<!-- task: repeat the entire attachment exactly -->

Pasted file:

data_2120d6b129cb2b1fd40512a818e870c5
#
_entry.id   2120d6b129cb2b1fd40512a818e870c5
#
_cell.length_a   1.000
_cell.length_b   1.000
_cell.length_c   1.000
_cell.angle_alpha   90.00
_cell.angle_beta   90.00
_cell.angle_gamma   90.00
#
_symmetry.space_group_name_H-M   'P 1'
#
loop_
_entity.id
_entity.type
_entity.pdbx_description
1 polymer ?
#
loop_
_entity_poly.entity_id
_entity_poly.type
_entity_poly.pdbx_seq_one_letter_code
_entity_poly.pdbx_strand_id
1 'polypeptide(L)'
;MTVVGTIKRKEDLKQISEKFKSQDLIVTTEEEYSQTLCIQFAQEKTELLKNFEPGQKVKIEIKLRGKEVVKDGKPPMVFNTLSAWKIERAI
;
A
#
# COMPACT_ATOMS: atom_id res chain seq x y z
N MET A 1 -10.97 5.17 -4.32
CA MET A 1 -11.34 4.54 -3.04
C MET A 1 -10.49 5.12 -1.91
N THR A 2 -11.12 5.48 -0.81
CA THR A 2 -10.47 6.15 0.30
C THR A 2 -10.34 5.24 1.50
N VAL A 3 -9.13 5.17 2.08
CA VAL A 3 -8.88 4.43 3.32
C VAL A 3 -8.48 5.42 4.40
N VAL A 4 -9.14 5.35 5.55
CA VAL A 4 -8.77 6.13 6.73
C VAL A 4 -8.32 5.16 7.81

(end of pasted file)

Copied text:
data_2120d6b129cb2b1fd40512a818e870c5
#
_entry.id   2120d6b129cb2b1fd40512a818e870c5
#
_cell.length_a   1.000
_cell.length_b   1.000
_cell.length_c   1.000
_cell.angle_alpha   90.00
_cell.angle_beta   90.00
_cell.angle_gamma   90.00
#
_symmetry.space_group_name_H-M   'P 1'
#
loop_
_entity.id
_entity.type
_entity.pdbx_description
1 polymer ?
#
loop_
_entity_poly.entity_id
_entity_poly.type
_entity_poly.pdbx_seq_one_letter_code
_entity_poly.pdbx_strand_id
1 'polypeptide(L)'
;MTVVGTIKRKEDLKQISEKFKSQDLIVTTEEEYSQTLCIQFAQEKTELLKNFEPGQKVKIEIKLRGKEVVKDGKPPMVFNTLSAWKIERAI
;
A
#
# COMPACT_ATOMS: atom_id res chain seq x y z
N MET A 1 -10.97 5.17 -4.32
CA MET A 1 -11.34 4.54 -3.04
C MET A 1 -10.49 5.12 -1.91
N THR A 2 -11.12 5.48 -0.81
CA THR A 2 -10.47 6.15 0.30
C THR A 2 -10.34 5.24 1.50
N VAL A 3 -9.13 5.17 2.08
CA VAL A 3 -8.88 4.43 3.32
C VAL A 3 -8.48 5.42 4.40
N VAL A 4 -9.14 5.35 5.55
CA VAL A 4 -8.77 6.13 6.73
C VAL A 4 -8.32 5.16 7.81